There were other standouts — C. C. Sabathia delivered six shutout innings and Todd Frazier sent the Yankees in the right direction with an early three-run homer — but it was Judge who thrust himself back into the spotlight.
The Yankees continued their pattern of playing like a different team at Yankee Stadium, where they have won all four games in the postseason. The Astros, who played two airtight games in Houston over the weekend, seemed to feel as uncomfortable in the Bronx as the Minnesota Twins did in the wild-card game and the Cleveland Indians did in the division-series round.
If the Yankees were happy to have a break from facing the likes of Dallas Keuchel or Justin Verlander — the Astros’ two former Cy Young Award winners who dominated them over the weekend — they did not exactly strafe right-hander Charlie Morton.
Three of their six hits off Morton did not leave the infield, and two others barely did, a bloop single by Aaron Hicks and a bloop double by Greg Bird. But they hurt just the same.
With two outs in the second, Starlin Castro reached on dribbler to third. Hicks followed with a flare into left field. That brought up Frazier, who lunged at a 95-mile-per-hour fastball that was low and off the plate, and lifted it toward right field.
The swing was so awkward that right fielder Josh Reddick broke in on the ball before realizing how hard it was hit. Reddick retreated and gave chase, but the ball landed in the bleachers for a three-run shot. As it did, Frazier let out a yell and pointed to right field as he rounded first base.
The lead did not look any sturdier than Frazier’s swing did as the Astros loaded the bases with two outs in the third after Sabathia walked George Springer and Jose Altuve around a single by Alex Bregman. That brought up Carlos Correa, who had homered and doubled to account for both Astros runs on Saturday.
But Sabathia’s 0-1 cutter got in on Correa’s hands, and he popped out to end the threat.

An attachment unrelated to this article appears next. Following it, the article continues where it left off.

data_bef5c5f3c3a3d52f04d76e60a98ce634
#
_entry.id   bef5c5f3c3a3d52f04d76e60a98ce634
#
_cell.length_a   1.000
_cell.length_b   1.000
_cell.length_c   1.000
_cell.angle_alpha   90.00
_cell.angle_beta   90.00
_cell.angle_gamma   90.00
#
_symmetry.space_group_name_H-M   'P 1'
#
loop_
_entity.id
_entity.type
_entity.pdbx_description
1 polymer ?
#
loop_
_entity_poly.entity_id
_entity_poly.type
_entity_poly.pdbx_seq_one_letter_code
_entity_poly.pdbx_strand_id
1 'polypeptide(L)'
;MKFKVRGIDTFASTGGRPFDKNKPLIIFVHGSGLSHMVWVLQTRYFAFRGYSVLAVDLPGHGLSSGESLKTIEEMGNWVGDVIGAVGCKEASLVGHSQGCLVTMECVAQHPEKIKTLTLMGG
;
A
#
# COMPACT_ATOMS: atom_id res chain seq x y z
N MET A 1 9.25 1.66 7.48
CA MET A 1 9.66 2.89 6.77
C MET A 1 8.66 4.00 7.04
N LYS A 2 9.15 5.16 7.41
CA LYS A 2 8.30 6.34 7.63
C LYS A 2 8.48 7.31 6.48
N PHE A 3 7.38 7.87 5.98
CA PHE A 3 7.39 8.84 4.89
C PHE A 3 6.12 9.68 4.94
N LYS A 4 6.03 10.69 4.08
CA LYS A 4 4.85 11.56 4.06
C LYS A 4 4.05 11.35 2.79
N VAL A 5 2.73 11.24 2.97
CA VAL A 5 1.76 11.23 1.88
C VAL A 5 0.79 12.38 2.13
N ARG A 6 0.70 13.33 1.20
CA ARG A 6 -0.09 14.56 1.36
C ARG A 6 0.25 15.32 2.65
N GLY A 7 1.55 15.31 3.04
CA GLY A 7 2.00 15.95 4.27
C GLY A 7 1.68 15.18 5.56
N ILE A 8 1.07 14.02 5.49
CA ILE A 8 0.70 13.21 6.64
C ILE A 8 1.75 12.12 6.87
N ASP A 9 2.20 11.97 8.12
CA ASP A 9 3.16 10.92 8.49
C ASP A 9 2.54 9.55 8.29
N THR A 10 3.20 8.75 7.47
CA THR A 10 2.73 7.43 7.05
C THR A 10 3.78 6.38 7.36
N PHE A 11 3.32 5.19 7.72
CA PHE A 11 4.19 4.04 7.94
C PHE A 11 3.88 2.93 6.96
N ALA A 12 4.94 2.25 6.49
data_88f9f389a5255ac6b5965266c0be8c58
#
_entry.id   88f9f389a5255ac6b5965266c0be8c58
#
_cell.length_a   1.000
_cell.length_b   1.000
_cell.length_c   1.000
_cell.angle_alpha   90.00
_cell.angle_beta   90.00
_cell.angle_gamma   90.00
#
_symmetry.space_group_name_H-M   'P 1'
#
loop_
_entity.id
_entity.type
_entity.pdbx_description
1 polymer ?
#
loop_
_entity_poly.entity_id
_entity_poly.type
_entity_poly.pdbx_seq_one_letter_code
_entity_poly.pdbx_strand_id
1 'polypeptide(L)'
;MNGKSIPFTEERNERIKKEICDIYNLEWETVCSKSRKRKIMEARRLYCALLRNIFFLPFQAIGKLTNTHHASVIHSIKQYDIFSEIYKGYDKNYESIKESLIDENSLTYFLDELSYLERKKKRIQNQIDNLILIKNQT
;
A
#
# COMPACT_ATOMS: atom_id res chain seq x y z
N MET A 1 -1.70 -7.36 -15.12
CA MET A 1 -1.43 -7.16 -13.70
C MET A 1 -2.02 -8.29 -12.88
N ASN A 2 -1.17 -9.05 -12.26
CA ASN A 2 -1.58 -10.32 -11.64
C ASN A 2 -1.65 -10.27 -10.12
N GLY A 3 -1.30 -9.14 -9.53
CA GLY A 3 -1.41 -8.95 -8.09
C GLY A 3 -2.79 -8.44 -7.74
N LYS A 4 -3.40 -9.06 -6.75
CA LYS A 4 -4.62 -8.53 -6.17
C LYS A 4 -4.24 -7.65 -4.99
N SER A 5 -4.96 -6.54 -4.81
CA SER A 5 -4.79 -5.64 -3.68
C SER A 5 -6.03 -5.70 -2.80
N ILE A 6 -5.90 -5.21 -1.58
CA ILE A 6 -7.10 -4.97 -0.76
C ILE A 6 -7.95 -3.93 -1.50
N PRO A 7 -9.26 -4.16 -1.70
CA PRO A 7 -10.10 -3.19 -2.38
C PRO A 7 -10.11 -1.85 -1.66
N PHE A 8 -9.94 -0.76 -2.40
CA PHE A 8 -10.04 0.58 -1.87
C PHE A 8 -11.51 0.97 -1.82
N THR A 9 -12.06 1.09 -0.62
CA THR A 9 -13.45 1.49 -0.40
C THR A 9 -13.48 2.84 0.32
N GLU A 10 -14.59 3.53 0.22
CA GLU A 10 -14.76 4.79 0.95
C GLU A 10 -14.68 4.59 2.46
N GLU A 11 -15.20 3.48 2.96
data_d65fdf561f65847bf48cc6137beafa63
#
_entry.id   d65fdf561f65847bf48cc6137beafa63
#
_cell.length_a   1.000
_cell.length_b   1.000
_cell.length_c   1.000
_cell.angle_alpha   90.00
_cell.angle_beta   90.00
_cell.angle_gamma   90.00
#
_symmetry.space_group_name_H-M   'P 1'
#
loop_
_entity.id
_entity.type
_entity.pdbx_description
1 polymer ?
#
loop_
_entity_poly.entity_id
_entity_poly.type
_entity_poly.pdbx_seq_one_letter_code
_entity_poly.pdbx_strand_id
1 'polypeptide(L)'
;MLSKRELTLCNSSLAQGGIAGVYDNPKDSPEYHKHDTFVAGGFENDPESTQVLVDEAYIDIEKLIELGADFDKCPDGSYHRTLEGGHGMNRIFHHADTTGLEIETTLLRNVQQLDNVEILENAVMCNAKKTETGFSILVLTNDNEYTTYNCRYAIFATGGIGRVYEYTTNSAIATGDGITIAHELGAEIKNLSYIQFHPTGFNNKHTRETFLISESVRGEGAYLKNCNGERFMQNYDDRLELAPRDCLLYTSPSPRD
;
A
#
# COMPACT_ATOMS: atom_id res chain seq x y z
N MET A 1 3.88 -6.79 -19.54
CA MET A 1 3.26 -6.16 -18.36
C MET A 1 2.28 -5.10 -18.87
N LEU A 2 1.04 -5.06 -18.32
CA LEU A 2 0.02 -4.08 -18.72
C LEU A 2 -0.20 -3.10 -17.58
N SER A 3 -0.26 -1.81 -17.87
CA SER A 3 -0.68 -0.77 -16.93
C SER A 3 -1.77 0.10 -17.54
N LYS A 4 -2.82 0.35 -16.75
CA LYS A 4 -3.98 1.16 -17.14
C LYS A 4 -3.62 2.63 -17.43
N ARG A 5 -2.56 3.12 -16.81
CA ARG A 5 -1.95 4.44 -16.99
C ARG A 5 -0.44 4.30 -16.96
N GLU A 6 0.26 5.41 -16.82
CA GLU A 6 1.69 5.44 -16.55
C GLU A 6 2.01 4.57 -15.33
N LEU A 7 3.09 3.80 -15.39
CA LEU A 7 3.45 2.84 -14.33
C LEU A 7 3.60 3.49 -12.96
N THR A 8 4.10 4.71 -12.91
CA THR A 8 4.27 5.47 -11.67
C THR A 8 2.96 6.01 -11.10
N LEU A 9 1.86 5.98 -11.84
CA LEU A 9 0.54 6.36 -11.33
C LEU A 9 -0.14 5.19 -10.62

In the fourth, it was Judge’s turn to thwart the Astros.
Judge, who had stolen a two-run home run from Francisco Lindor in a 1-0 win over the Indians in Game 3 of their division series, brought the crowd to its feet again — by leaving his feet.
This time he crashed into the wall to catch a drive by Yulieski Gurriel to begin the fourth inning. As Judge tumbled to the warning track, the crowd roared and Sabathia threw both arms into the air.
In the fifth, Judge came to Sabathia’s aid again, racing in to make a diving catch of Cameron Maybin’s liner and again lifted the home crowd off its seats.
It was those types of contributions that had left Manager Joe Girardi heartened even though Judge, with the home run, was 3 for 30 with 21 strikeouts since the start of the division series.
“Each round you move through, the stakes get higher and maybe you try a little harder,” Girardi said of Judge and catcher Gary Sanchez before the game. “I think they’re learning from it. I’m proud of the way they’re handling it. I know the results aren’t there that they want or we want, but I think they’re handling it.”
What did Girardi see that made him think that?
“Attitude,” he said. “It’s not affecting their defense. They’re playing hard. Look at the job Aaron does defensively. Look at the job Sanchez does defensively.”
When the Yankees took command in the fourth, their rally again had modest roots against Morton. Bird led off with a bloop double that Maybin, the left fielder, shied away from catching. After Morton retired Castro and Hicks — Bird advancing to third on the latter’s fly ball to right — Frazier drew a walk.
Chase Headley then hit a grounder up the middle that Altuve snagged with a dive, but he had no play as Bird crossed the plate. It was the first hit of the playoffs for Headley and the first by a Yankees designated hitter.
After Gardner was hit by a pitch to load the bases, Manager A. J. Hinch called on the right-hander Will Harris to relieve Morton.
Harris threw Judge a 2-2 fastball up and in, but Judge turned on it and lashed a line drive that carried over the head of Maybin and landed in the first row of the left-field bleachers. Suddenly, the Yankees’ lead was 8-0.
If that ended any suspense, there were a few moments of agitation in the ninth when Dellin Betances walked two batters, Tommy Kahnle allowed a walk and a single, and closer Aroldis Chapman was getting loose in the bullpen before Altuve grounded into a double play to end the game.
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